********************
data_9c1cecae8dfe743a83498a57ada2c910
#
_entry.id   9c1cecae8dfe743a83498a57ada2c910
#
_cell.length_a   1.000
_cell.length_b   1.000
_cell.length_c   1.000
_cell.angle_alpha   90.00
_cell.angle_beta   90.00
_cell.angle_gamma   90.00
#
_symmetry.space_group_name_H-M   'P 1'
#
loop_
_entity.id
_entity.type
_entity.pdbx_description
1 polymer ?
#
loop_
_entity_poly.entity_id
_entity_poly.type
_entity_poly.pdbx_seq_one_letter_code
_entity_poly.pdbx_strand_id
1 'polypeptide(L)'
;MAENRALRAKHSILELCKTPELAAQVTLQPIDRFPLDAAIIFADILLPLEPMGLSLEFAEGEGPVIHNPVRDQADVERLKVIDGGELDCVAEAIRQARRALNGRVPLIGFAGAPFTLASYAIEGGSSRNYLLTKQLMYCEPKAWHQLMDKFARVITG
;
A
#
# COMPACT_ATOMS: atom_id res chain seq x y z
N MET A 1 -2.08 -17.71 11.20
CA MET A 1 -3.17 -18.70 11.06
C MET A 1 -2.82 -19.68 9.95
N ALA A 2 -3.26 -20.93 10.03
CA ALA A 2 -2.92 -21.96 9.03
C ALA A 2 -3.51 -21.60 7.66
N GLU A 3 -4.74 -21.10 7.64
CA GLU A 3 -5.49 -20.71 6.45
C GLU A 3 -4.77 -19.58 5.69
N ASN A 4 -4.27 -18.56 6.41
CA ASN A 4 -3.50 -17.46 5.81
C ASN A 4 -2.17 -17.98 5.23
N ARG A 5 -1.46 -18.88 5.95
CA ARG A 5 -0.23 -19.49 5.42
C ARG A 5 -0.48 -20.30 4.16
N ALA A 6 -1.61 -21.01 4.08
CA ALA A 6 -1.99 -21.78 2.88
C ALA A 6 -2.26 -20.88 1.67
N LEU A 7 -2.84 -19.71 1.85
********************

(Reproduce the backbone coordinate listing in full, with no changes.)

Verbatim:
data_9c1cecae8dfe743a83498a57ada2c910
#
_entry.id   9c1cecae8dfe743a83498a57ada2c910
#
_cell.length_a   1.000
_cell.length_b   1.000
_cell.length_c   1.000
_cell.angle_alpha   90.00
_cell.angle_beta   90.00
_cell.angle_gamma   90.00
#
_symmetry.space_group_name_H-M   'P 1'
#
loop_
_entity.id
_entity.type
_entity.pdbx_description
1 polymer ?
#
loop_
_entity_poly.entity_id
_entity_poly.type
_entity_poly.pdbx_seq_one_letter_code
_entity_poly.pdbx_strand_id
1 'polypeptide(L)'
;MAENRALRAKHSILELCKTPELAAQVTLQPIDRFPLDAAIIFADILLPLEPMGLSLEFAEGEGPVIHNPVRDQADVERLKVIDGGELDCVAEAIRQARRALNGRVPLIGFAGAPFTLASYAIEGGSSRNYLLTKQLMYCEPKAWHQLMDKFARVITG
;
A
#
# COMPACT_ATOMS: atom_id res chain seq x y z
N MET A 1 -2.08 -17.71 11.20
CA MET A 1 -3.17 -18.70 11.06
C MET A 1 -2.82 -19.68 9.95
N ALA A 2 -3.26 -20.93 10.03
CA ALA A 2 -2.92 -21.96 9.03
C ALA A 2 -3.51 -21.60 7.66
N GLU A 3 -4.74 -21.10 7.64
CA GLU A 3 -5.49 -20.71 6.45
C GLU A 3 -4.77 -19.58 5.69
N ASN A 4 -4.27 -18.56 6.41
CA ASN A 4 -3.50 -17.46 5.81
C ASN A 4 -2.17 -17.98 5.23
N ARG A 5 -1.46 -18.88 5.95
CA ARG A 5 -0.23 -19.49 5.42
C ARG A 5 -0.48 -20.30 4.16
N ALA A 6 -1.61 -21.01 4.08
CA ALA A 6 -1.99 -21.78 2.88
C ALA A 6 -2.26 -20.88 1.67
N LEU A 7 -2.84 -19.71 1.85